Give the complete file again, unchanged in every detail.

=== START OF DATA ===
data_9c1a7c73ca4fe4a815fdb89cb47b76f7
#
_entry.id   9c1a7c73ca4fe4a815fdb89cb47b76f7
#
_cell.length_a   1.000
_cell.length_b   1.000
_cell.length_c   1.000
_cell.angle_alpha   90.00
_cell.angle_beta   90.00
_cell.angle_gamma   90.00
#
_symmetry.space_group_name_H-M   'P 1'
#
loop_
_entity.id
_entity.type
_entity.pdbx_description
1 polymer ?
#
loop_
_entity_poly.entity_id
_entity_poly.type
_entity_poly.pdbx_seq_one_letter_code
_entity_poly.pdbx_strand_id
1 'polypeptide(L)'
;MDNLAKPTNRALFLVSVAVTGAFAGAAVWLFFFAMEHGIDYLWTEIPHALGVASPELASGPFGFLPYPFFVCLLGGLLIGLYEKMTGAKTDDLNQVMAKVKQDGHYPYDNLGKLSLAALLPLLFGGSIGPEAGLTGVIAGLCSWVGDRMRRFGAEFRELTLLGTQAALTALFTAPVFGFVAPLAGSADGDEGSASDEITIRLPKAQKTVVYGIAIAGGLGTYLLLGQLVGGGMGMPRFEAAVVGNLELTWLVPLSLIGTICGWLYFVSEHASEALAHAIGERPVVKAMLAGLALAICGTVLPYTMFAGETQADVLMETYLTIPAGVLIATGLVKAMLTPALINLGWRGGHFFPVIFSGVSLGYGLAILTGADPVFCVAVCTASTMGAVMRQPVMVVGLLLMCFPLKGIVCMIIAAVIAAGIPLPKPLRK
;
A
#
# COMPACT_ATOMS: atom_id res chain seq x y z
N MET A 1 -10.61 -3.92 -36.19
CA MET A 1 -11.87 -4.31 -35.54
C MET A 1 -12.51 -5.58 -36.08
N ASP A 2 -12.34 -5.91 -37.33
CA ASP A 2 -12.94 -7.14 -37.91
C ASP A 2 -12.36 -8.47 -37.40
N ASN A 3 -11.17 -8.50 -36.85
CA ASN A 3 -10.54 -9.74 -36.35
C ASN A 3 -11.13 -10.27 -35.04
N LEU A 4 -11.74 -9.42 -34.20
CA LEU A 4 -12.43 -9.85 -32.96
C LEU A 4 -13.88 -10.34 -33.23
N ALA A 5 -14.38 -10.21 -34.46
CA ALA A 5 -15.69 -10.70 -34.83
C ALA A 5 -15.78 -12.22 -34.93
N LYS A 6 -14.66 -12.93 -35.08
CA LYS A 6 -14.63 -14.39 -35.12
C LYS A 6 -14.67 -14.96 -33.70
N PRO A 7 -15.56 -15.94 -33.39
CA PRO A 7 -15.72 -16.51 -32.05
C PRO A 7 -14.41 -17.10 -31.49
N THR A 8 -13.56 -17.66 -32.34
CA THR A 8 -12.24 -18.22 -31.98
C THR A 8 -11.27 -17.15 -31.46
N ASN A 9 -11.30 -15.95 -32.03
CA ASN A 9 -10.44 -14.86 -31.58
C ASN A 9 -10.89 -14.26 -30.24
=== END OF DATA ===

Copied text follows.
data_9c1a7c73ca4fe4a815fdb89cb47b76f7
#
_entry.id   9c1a7c73ca4fe4a815fdb89cb47b76f7
#
_cell.length_a   1.000
_cell.length_b   1.000
_cell.length_c   1.000
_cell.angle_alpha   90.00
_cell.angle_beta   90.00
_cell.angle_gamma   90.00
#
_symmetry.space_group_name_H-M   'P 1'
#
loop_
_entity.id
_entity.type
_entity.pdbx_description
1 polymer ?
#
loop_
_entity_poly.entity_id
_entity_poly.type
_entity_poly.pdbx_seq_one_letter_code
_entity_poly.pdbx_strand_id
1 'polypeptide(L)'
;MDNLAKPTNRALFLVSVAVTGAFAGAAVWLFFFAMEHGIDYLWTEIPHALGVASPELASGPFGFLPYPFFVCLLGGLLIGLYEKMTGAKTDDLNQVMAKVKQDGHYPYDNLGKLSLAALLPLLFGGSIGPEAGLTGVIAGLCSWVGDRMRRFGAEFRELTLLGTQAALTALFTAPVFGFVAPLAGSADGDEGSASDEITIRLPKAQKTVVYGIAIAGGLGTYLLLGQLVGGGMGMPRFEAAVVGNLELTWLVPLSLIGTICGWLYFVSEHASEALAHAIGERPVVKAMLAGLALAICGTVLPYTMFAGETQADVLMETYLTIPAGVLIATGLVKAMLTPALINLGWRGGHFFPVIFSGVSLGYGLAILTGADPVFCVAVCTASTMGAVMRQPVMVVGLLLMCFPLKGIVCMIIAAVIAAGIPLPKPLRK
;
A
#
# COMPACT_ATOMS: atom_id res chain seq x y z
N MET A 1 -10.61 -3.92 -36.19
CA MET A 1 -11.87 -4.31 -35.54
C MET A 1 -12.51 -5.58 -36.08
N ASP A 2 -12.34 -5.91 -37.33
CA ASP A 2 -12.94 -7.14 -37.91
C ASP A 2 -12.36 -8.47 -37.40
N ASN A 3 -11.17 -8.50 -36.85
CA ASN A 3 -10.54 -9.74 -36.35
C ASN A 3 -11.13 -10.27 -35.04
N LEU A 4 -11.74 -9.42 -34.20
CA LEU A 4 -12.43 -9.85 -32.96
C LEU A 4 -13.88 -10.34 -33.23
N ALA A 5 -14.38 -10.21 -34.46
CA ALA A 5 -15.69 -10.70 -34.83
C ALA A 5 -15.78 -12.22 -34.93
N LYS A 6 -14.66 -12.93 -35.08
CA LYS A 6 -14.63 -14.39 -35.12
C LYS A 6 -14.67 -14.96 -33.70
N PRO A 7 -15.56 -15.94 -33.39
CA PRO A 7 -15.72 -16.51 -32.05
C PRO A 7 -14.41 -17.10 -31.49
N THR A 8 -13.56 -17.66 -32.34
CA THR A 8 -12.24 -18.22 -31.98
C THR A 8 -11.27 -17.15 -31.46
N ASN A 9 -11.30 -15.95 -32.03
CA ASN A 9 -10.44 -14.86 -31.58
C ASN A 9 -10.89 -14.26 -30.24